Haiti’s new U.S. ambassador Paul Altidor, a U.S. educated economist and international development specialist, officially took the helm Wednesday after presenting credentials to President Barack Obama.
By Jacqueline Charles
Haiti’s new ambassador to the United States, Paul G. Altidor, presented his letter of credentials to President Barack Obama on Wednesday in a White House ceremony.
Altidor was among several new foreign envoys participating in the closed-press Ambassador Credentialing ceremony in the Oval Office. The ceremony marks the beginning of an ambassador’s official service in Washington.
Altidor, 39, was formerly vice president of programs and investments for the Clinton Bush Haiti Fund. The fund is chaired by former presidents George W. Bush and Bill Clinton, and formed at the urging of Obama after Haiti’s devastating January 2010 earthquake to help with the country’s reconstruction.
Among the investments Altidor was instrumental in bringing to his homeland was a new $7 million Science wing for the State University of Haiti. The funds are being donated by the Clinton Bush Fund and Haiti businesses. Altidor also opened the $900,000 Center for Entrepreneurship at private Quisqueya University in Port-au-Prince. Funded by Clinton Bush Haiti Fund, the center is being operated in partnership with the University of Pennsylvania Wharton School.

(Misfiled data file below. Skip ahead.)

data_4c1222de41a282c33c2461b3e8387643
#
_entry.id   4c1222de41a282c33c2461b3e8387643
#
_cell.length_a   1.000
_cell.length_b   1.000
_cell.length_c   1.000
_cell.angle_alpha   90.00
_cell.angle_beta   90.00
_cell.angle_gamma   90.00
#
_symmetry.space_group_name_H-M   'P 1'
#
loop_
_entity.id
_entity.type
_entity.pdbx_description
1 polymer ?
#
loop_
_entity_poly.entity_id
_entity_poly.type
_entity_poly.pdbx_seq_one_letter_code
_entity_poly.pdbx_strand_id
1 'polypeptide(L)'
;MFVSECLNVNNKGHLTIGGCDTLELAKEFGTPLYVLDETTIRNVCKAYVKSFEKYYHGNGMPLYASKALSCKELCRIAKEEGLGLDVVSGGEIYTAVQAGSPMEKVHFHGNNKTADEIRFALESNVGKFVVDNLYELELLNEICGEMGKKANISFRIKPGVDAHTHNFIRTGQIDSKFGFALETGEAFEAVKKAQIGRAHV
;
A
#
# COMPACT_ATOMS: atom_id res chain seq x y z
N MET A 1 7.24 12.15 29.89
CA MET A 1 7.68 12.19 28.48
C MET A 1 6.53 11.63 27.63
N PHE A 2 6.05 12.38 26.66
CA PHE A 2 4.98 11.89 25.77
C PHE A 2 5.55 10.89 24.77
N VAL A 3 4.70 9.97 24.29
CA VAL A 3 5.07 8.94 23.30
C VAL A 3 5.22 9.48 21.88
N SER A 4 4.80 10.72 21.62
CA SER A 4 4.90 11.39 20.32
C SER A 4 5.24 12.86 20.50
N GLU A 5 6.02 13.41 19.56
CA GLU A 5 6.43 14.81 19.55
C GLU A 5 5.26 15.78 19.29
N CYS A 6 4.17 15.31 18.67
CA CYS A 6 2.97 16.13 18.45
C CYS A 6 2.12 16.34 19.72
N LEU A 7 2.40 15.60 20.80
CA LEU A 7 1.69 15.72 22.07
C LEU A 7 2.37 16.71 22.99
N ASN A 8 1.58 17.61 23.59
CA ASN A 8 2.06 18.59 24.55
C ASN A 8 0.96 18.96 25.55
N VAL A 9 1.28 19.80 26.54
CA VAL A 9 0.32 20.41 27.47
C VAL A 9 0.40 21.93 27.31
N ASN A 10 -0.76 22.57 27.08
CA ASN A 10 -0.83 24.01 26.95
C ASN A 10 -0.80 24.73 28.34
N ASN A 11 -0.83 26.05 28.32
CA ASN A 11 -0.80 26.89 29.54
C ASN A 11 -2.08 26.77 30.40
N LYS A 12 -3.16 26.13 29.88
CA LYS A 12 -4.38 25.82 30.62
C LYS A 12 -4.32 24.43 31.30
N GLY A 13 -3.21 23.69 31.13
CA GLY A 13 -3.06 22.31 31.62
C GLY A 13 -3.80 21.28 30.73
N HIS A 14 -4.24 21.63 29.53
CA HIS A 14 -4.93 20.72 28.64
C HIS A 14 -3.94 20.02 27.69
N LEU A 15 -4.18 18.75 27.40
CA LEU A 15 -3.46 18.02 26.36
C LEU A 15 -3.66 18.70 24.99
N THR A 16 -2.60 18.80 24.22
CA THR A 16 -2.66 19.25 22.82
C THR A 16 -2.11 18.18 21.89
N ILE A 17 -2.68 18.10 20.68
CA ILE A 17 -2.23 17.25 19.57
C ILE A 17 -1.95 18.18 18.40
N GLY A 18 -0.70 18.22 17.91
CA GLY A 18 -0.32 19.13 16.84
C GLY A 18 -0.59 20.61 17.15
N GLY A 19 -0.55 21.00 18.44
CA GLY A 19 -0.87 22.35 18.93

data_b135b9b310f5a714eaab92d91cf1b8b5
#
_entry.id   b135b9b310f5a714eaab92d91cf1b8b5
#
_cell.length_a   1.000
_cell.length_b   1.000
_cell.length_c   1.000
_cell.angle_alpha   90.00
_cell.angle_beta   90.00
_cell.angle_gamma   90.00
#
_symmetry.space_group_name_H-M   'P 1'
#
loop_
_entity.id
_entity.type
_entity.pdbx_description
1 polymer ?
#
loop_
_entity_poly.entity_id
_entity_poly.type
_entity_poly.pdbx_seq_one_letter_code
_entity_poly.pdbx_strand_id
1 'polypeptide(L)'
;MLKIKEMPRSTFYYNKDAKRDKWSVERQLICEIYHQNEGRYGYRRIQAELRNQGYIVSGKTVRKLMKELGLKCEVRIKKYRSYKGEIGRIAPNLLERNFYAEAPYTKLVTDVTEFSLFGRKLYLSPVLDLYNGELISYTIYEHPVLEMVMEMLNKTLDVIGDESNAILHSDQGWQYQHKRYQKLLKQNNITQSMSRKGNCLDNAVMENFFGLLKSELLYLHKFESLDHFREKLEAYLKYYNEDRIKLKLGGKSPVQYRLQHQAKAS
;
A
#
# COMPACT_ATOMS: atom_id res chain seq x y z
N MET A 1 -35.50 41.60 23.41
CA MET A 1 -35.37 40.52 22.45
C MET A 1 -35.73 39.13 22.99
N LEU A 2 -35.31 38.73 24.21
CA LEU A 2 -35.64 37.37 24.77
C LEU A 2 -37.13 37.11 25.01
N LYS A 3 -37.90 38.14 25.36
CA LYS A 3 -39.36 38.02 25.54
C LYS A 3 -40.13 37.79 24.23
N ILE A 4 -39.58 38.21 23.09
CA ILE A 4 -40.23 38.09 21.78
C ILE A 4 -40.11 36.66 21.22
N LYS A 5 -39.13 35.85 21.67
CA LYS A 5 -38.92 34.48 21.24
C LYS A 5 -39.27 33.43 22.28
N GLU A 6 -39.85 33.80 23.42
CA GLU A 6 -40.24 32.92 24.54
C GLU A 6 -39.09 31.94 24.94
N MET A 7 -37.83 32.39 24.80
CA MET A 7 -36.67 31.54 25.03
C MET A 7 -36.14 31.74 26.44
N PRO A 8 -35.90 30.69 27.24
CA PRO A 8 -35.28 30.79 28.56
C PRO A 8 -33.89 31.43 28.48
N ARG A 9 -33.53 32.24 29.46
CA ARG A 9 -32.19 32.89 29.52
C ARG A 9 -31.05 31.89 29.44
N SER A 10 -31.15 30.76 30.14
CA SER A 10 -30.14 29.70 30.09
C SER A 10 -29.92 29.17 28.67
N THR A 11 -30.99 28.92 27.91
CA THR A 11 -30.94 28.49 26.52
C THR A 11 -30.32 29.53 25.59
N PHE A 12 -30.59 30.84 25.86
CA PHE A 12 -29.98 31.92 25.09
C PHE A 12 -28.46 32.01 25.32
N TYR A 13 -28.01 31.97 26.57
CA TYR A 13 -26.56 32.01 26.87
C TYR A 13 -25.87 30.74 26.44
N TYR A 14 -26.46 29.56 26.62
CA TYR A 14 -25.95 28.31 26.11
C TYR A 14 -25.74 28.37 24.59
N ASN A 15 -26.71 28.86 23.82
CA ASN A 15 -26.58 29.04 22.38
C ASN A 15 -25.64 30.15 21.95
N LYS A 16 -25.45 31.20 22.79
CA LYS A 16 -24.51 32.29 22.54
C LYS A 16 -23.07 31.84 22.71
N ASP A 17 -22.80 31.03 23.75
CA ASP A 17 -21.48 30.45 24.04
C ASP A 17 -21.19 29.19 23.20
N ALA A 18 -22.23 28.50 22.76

“His contributions to the Fund, particularly in identifying catalytic investment opportunities for long-term reconstruction, have been integral to our work helping Haiti chart its own successful future,” Clinton Bush Haiti Fund CEO Gary Edson said.
Prior to joining the Fund, Altidor worked at the International Finance Corporation, a member of the World Bank Group. He advised foreign governments on public-private partnerships, and played a key role in the deal leading to the investment by communist Vietnam’s Viettel in Haiti’s state-owned telephone company.
Altidor holds a bachelor’s degree in economics from Boston College, and a master in international development from Massachusetts Institute of Technology. He also did graduate work in economics and law in France. In his new role, as Haiti’s top representative in the United States, he is pushing business diplomacy and tapping “the critical mass” of successful Haitian Americans who can contribute to the country’s reconstruction.
His goal, he said, is to help transform Haiti from a charity destination to one for investments by pushing business diplomacy.
“We don’t all have to get along, we just need to align our resources, interest for a common cause,” he told Haitian-Americans who gathered in Miami Beach last week to discuss investment opportunities back home.
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